The Saint Louis Art Museum, located in the heart of Forest Park, is in the process of extension. The East Building designed by David Chipperfield introduces a new dimension by creating a kind of abstract pedestal in the historic building. The sculpture garden extends this pedestal and introduces an intermediate scale between the museum and the vast landscape.
The expansion of the St. Louis Art Museum and the garden are linked and combined to form a single layer. The sculpture garden and the entrance court are parts of this layer. Although their functions differ, they have a common language. From the park point of view, this layer will appear as a grove with informal limits, consistent with the nineteenth century landscape design of Forest Park. While approaching the building, this plant massing is gradually ordered into geometrical blocks to form regular outdoor rooms that extend the museum architecture of the nineteenth century to the outside.
Thus, when the trees have grown, a visitor that will explore this grove quietly organized in lines, will discover unexpected formal clearings. This is a forest sculpted into a set of outdoor rooms where pieces of art are installed. These rooms are not enclosed. They appear continuously one after the other in a game of masses and voids, orchestrating a set of concrete pedestals. These pedestals are architectural components of the garden that define places and uses, acting as large furniture items. Naturally, they are also pedestals for sculptures.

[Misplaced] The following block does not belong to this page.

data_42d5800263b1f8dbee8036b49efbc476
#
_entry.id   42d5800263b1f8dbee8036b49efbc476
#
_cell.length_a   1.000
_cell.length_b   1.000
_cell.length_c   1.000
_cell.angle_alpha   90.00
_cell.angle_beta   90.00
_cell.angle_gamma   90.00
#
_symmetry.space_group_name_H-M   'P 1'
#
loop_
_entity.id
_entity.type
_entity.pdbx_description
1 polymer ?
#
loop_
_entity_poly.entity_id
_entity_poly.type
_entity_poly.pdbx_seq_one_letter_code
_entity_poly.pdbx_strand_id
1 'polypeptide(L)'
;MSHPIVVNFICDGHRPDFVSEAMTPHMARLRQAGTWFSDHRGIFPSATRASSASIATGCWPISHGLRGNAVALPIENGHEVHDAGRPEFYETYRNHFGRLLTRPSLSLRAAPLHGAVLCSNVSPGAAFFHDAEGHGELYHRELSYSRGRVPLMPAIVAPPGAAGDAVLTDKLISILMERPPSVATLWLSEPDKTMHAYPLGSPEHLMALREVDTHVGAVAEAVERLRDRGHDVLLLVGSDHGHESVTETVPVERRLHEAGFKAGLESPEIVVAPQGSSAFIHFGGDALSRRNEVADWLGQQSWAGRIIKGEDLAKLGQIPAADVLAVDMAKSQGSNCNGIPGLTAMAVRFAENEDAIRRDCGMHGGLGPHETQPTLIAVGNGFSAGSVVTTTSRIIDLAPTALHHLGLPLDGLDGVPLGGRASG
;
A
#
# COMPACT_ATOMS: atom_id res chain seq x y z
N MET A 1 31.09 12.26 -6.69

From the beginning of its design, curators and landscape architects have been associated with the composition of the garden. Indeed, the layout of pieces of art, outdoor rooms and pathways are closely interlinked.
Trees are selected for their ability to yeld a strong forested character and to be geometrically laid out. Like the carved afforestation in classic French gardens, there are hundreds of hornbeams, river birches, white birches, and some serviceberries laid out in dense orthogonal grids that extend the building structure.
This very young garden evokes some American modernist gardens like the famous Miller Garden. One will be able to tell them apart as the growth of dense trees reaches full height. An elementary component more in related to contemporary perception of the plant world.
Saint Louis Art Museum
Michel Desvigne Paysagiste
David Chipperfield architecte (mandataire)